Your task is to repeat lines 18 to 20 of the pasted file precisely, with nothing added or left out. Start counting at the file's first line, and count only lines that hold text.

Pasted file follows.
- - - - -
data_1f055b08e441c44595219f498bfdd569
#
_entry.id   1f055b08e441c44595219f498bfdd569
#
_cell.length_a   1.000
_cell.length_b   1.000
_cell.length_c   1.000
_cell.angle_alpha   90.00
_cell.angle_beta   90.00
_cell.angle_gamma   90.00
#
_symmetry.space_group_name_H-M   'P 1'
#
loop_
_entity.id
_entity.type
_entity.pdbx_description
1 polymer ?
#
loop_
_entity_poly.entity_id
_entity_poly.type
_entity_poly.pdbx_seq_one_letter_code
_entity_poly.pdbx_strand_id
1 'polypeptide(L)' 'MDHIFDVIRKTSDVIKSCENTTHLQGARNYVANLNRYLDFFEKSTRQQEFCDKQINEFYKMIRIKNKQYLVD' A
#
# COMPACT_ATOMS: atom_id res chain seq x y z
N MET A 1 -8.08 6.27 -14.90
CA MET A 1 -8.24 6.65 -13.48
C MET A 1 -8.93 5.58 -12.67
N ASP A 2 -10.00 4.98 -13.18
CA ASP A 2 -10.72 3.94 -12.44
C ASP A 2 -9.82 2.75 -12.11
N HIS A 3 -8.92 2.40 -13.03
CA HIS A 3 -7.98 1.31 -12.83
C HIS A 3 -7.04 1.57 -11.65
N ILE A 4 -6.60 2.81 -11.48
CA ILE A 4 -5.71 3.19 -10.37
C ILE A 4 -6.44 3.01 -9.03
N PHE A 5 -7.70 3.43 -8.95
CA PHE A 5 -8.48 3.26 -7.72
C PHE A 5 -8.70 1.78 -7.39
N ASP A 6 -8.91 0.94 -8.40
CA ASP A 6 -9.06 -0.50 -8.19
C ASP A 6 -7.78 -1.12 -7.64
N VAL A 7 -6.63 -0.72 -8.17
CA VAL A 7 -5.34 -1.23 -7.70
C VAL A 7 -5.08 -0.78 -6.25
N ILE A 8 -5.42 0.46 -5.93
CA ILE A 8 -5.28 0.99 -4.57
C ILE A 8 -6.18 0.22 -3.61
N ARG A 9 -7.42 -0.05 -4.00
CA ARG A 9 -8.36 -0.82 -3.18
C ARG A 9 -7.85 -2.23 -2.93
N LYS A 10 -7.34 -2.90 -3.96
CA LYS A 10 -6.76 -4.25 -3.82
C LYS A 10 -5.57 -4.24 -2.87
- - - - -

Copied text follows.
1 polymer ?
#
loop_